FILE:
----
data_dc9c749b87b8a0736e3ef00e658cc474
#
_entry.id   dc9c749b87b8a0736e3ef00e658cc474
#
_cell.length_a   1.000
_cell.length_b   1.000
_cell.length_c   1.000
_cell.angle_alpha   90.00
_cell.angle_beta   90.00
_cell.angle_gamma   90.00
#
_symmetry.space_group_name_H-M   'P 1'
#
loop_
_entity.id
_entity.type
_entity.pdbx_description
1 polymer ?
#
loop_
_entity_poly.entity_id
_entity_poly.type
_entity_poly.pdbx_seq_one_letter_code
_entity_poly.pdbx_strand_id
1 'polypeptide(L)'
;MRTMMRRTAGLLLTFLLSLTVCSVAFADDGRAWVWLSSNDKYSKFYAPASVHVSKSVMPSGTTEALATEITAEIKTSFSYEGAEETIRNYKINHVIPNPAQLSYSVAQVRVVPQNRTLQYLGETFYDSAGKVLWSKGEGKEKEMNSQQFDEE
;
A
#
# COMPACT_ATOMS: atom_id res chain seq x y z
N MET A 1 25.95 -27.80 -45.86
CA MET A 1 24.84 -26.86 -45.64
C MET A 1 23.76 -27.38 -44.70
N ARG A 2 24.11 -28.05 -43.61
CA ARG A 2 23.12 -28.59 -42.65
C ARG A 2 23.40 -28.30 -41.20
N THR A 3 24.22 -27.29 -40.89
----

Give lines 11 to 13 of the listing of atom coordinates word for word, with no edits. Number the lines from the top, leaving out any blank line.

#
_symmetry.space_group_name_H-M   'P 1'
#